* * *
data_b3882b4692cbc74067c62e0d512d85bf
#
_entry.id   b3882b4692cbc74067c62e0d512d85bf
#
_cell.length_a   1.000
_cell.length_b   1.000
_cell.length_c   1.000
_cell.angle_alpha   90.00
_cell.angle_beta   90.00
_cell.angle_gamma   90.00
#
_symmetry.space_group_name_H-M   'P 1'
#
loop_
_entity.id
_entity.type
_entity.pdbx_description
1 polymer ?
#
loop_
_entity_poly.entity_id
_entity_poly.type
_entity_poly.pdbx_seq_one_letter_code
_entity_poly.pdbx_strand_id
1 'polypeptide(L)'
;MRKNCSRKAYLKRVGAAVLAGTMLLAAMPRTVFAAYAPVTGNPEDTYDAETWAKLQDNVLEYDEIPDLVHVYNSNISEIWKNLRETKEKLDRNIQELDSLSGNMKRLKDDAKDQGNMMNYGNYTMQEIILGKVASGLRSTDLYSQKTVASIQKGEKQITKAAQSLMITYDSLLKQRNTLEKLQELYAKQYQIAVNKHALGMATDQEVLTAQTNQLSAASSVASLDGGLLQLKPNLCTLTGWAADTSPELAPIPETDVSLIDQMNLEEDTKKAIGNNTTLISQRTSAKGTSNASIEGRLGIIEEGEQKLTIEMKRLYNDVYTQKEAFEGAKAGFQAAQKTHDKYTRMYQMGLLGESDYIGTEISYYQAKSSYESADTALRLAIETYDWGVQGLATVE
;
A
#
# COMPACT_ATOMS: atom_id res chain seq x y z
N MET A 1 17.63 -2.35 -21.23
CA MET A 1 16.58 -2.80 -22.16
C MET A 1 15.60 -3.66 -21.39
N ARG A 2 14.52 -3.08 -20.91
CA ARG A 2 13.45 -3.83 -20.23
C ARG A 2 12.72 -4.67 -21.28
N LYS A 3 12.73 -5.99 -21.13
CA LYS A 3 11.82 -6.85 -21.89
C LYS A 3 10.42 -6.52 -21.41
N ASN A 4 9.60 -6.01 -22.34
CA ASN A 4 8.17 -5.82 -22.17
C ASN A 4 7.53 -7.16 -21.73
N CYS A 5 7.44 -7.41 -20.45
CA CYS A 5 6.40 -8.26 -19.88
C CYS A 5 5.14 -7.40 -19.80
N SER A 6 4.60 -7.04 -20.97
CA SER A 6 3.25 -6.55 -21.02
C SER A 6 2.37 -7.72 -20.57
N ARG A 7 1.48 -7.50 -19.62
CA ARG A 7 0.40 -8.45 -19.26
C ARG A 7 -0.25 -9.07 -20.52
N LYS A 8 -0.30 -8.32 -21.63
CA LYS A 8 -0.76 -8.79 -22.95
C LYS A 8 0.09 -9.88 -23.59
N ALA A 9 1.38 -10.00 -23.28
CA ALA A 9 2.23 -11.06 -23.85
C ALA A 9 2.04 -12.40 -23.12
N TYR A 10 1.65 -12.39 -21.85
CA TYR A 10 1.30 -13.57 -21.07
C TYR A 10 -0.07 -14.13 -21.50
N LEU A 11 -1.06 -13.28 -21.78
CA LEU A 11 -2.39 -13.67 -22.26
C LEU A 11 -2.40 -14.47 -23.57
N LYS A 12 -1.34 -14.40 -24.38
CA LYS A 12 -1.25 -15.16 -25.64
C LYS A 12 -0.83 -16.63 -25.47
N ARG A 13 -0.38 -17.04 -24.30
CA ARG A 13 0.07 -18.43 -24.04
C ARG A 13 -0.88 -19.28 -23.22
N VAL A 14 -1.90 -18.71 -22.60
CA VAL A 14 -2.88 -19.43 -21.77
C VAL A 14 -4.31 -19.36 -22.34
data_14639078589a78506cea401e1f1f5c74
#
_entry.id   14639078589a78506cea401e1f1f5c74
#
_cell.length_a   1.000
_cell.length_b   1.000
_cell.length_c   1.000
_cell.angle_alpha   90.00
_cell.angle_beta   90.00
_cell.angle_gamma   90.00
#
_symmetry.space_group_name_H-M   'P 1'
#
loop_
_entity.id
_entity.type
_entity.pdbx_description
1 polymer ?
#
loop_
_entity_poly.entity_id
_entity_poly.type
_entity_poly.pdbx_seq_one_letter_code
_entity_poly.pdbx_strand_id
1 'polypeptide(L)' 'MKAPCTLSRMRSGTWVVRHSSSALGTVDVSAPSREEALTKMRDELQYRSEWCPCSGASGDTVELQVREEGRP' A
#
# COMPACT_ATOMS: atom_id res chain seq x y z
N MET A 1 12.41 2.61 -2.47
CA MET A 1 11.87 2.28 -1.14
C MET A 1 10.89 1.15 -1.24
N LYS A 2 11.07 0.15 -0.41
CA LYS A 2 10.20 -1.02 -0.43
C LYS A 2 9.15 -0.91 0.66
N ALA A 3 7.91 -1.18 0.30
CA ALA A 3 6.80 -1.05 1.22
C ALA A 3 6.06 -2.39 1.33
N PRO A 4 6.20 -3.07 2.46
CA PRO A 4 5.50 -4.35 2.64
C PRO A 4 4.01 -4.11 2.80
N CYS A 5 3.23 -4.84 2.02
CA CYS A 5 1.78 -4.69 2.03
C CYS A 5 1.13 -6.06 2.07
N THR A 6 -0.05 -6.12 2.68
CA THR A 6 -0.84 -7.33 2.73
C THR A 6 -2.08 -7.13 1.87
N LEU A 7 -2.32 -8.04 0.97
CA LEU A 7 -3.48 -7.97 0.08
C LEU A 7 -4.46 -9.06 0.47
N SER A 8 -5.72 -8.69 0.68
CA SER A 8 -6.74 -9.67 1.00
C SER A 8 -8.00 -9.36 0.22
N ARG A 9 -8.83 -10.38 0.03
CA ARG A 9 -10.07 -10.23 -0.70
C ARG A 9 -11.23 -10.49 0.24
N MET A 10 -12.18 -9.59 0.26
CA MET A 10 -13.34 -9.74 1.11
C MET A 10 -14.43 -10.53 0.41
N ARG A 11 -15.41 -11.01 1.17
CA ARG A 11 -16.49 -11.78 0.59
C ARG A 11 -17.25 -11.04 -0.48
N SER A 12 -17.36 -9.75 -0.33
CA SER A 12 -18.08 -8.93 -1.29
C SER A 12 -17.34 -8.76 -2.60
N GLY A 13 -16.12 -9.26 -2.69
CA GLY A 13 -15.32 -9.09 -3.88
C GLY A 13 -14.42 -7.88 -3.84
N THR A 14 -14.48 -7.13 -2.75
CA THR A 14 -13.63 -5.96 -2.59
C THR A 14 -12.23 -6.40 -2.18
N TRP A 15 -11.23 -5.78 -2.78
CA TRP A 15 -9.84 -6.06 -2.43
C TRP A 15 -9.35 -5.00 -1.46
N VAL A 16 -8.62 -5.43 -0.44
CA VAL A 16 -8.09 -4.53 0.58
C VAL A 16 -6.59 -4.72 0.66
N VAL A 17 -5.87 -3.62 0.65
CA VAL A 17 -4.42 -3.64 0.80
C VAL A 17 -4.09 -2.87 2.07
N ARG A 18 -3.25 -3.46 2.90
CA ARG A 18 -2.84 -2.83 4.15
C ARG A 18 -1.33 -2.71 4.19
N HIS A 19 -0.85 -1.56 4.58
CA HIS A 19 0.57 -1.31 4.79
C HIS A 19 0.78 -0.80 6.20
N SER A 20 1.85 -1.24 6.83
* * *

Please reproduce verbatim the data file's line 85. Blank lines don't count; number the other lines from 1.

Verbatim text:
#